I develop and test theoretical hypotheses for how employees' authenticity at work influences their motivational, relational, and effectiveness outcomes. These hypotheses are grounded in the idea that when individuals feel they display their true selves at work, they can more fully employ their physical, cognitive and emotional energies in their work roles, which in turn leads to higher levels of employee effectiveness (e.g., task performance, perceived value to the organization, and promotability). In addition to this personal motivational process, individuals who are more authentic also develop high-quality relationships with their coworkers, thereby receiving more instrumental support and minimizing the antagonistic encounters they have with their colleagues. Both types of coworker interactions should, in turn, also influence the focal individual's effectiveness at work. Finally, I hypothesize that the relationships between authenticity and these relational and effectiveness outcomes are moderated by certain personality traits, such that when an individual is highly narcissistic, has very low self-esteem, or has strongly held values or beliefs generally perceived to be negative or deviant, the relationships change: authenticity's positive influence on coworker instrumental support becomes less positive, and authenticity's negative influence on coworker incivility becomes less negative. These moderation effects are expected for employee effectiveness as well. The sample used to test these hypotheses consisted of 102 employees and their 16 supervisors from two private companies headquartered in the Southwest United States. Authenticity was found to be positively associated with employee engagement, coworker instrumental support, and employee effectiveness, and negatively associated with coworker incivility. Once other factors were controlled for, significant relationships remained with employee engagement and coworker support. Contrary to expectations, neither engagement nor coworker interactions mediated the authenticity-employee effectiveness relationship. A dark side of authenticity was found for two of the three personality traits: self-esteem moderated the relationship between authenticity and coworker instrumental support, such that when self-esteem was low, the relationship between authenticity and coworker support was significantly weaker. Additionally, narcissism moderated the relationship between authenticity and employee effectiveness such that when narcissism was low, the relationship between authenticity and effectiveness was positive, but when narcissism was high, the relationship became negative.

Contributors

Agent

Created

Date Created
  • 2014

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The People's Choice: Exploring the Role of Collective Leader Endorsement in Dynamic Leadership Relationships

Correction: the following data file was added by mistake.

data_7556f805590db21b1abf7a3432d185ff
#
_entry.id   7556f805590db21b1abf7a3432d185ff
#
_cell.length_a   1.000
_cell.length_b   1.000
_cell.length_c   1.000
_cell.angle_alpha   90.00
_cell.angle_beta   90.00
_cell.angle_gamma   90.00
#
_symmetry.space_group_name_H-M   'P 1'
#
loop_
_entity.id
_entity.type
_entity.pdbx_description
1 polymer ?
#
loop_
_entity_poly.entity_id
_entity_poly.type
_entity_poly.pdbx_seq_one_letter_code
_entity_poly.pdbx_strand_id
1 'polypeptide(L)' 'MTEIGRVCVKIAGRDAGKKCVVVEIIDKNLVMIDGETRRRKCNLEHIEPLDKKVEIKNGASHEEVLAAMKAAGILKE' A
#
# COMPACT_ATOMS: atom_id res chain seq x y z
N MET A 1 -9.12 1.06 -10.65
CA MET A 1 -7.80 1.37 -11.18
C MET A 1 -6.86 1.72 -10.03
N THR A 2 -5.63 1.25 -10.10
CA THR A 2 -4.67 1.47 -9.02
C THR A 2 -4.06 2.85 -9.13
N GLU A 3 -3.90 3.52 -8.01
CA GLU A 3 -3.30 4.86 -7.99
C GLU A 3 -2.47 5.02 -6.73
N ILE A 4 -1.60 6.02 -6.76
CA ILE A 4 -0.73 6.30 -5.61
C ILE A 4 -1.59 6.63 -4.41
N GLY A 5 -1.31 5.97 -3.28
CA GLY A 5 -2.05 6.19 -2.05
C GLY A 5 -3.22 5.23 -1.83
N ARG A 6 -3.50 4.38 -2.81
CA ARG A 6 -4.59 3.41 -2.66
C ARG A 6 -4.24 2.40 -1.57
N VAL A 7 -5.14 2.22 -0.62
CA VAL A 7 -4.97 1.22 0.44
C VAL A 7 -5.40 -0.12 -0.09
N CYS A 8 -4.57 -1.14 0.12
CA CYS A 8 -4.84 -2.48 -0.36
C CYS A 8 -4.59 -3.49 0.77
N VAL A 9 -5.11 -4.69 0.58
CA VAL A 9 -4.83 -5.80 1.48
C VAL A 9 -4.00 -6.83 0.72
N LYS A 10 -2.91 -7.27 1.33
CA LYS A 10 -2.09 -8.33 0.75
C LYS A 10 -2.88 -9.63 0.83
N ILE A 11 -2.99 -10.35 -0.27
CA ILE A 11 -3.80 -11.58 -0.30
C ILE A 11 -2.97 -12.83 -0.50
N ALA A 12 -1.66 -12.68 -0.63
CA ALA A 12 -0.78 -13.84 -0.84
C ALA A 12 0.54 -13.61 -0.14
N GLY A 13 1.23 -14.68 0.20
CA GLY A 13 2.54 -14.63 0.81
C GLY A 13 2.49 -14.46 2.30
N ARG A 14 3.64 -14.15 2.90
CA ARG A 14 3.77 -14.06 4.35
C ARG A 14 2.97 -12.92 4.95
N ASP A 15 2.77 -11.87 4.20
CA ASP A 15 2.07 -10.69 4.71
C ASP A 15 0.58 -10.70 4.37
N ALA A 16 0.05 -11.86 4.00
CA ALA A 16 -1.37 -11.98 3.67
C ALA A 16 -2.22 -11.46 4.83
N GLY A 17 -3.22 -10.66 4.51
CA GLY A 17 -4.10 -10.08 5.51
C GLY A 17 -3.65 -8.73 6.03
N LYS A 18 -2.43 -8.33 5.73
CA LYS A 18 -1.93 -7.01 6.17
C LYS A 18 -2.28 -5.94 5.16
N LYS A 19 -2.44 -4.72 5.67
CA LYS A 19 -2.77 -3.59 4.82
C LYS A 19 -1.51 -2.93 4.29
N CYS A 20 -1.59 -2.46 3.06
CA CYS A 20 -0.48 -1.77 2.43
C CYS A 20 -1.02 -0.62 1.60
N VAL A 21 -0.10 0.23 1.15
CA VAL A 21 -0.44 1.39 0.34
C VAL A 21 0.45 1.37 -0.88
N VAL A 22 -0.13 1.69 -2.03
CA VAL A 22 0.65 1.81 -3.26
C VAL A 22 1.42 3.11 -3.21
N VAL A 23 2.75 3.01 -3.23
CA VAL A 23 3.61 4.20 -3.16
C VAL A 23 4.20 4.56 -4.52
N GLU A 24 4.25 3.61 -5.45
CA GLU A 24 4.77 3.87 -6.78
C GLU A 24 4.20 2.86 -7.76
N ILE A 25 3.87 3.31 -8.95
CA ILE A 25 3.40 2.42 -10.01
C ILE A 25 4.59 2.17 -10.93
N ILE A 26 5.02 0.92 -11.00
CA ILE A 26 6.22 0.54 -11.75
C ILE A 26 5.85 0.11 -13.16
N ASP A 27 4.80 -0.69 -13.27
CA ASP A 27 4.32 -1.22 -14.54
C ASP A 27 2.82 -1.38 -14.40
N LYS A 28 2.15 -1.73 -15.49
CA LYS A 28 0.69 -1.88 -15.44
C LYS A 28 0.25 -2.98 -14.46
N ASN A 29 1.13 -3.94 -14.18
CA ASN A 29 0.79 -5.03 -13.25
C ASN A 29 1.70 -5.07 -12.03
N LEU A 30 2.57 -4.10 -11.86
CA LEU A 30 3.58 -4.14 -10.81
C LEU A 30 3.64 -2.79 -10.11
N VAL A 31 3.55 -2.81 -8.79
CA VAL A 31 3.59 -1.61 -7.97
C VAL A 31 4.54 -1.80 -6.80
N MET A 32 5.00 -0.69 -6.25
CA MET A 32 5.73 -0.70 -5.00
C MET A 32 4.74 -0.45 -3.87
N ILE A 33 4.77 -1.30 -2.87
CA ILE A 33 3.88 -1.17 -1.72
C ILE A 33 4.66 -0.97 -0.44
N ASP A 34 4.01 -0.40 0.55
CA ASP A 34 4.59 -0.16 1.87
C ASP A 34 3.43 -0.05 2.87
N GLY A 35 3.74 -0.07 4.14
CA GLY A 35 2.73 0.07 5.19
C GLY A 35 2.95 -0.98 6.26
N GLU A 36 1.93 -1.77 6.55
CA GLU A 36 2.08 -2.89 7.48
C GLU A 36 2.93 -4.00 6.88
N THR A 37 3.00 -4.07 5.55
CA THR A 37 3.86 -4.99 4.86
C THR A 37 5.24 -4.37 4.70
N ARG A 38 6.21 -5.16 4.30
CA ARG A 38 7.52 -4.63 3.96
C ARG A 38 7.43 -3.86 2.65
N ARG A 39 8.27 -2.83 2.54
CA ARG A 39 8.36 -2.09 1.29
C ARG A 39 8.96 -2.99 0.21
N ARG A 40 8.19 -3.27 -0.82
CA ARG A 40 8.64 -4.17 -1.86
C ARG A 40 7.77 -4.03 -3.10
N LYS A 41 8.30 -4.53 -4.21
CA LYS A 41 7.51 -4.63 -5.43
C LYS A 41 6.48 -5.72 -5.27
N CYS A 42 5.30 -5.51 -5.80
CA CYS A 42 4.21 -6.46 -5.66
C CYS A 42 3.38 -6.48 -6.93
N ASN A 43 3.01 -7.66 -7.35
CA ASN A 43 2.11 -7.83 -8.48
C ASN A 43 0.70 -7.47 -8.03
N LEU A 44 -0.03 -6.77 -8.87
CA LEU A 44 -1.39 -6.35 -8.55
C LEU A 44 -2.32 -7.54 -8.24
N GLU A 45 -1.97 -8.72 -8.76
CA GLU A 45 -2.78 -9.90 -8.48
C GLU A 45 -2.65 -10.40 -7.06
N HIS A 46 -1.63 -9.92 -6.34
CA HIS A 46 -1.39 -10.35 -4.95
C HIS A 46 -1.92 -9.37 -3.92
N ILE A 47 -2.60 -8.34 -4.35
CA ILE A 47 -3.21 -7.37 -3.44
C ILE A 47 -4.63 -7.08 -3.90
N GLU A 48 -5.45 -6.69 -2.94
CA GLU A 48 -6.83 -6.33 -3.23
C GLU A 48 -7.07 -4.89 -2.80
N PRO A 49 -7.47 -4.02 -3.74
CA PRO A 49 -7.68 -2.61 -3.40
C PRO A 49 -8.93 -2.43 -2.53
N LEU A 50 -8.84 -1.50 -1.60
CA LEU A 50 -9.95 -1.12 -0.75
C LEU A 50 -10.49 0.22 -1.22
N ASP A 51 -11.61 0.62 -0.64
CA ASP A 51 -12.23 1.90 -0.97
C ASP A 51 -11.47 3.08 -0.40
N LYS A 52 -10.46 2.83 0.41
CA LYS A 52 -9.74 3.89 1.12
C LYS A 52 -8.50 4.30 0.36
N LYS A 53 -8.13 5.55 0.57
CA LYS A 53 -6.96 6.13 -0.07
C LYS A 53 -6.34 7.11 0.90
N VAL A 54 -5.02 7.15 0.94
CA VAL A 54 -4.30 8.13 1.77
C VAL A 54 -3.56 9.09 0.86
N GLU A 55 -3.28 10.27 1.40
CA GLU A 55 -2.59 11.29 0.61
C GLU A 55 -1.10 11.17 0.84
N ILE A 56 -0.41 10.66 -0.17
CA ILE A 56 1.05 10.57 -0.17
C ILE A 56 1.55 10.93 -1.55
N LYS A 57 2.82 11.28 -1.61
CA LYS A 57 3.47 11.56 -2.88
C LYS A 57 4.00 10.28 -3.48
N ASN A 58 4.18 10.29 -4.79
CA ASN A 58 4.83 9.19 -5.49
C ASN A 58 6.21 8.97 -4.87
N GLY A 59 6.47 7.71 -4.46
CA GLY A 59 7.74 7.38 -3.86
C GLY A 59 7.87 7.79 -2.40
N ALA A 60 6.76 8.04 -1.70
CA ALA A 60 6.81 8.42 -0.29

Description

Grounded in the relational view of leadership, this dissertation explores the dynamics of the leader/follower relationship in the context of a collective using a social networks approach. Specifically, I build

Grounded in the relational view of leadership, this dissertation explores the dynamics of the leader/follower relationship in the context of a collective using a social networks approach. Specifically, I build on DeRue and Ashford’s (2010) work that focuses on dynamic, socially constructed leadership relationships within a dyad to focus on such relationships within a collective. In doing so, I conceptualize collective leader endorsement – receiving a grant of leader identity from a collective of followers – and examine the implications of collective leader endorsement. As a dynamic relationship, collective leader endorsement can change as individuals give and receive grants of leader identity. I draw on relational models of leadership theory and appraisal theory to examine how contextual situations (i.e., identity jolts) prompt change in collective leader endorsement at the network level and how such change can influence individual functioning at the individual level. As a socially constructed relationship, collective leader endorsement creates the potential for disagreement among members of the collective regarding grants of leader identity. I draw on social comparison theory and appraisal theory to suggest that agreement (or lack thereof) can influence the individual’s perceived demands and overall functioning within the collective. Using data from 106 individuals on a collegiate football team in the United States over 12 consecutive weeks, I find significant changes in collective leader endorsement and the associated leadership network over the course of the season. Specifically, I find that challenging situations prompted a reevaluation of leader identities and shifted the patterns within the leadership network. In addition, change in an individual’s level of collective leader endorsement prompted additional perceived demands and lowered well-being. This relationship was attenuated if the individual had a supportive coach to help him cope with additional leadership demands. Finally, (lack of) agreement regarding the individual’s leader identity also influenced the individual’s well-being. Specifically, the individual experienced enhanced perceived demands (and associated lower well-being) if the individual’s perception of who should receive grants of leader identity was incongruent with the collective’s perception of collective leader endorsement.

Contributors

Agent

Created

Date Created
  • 2018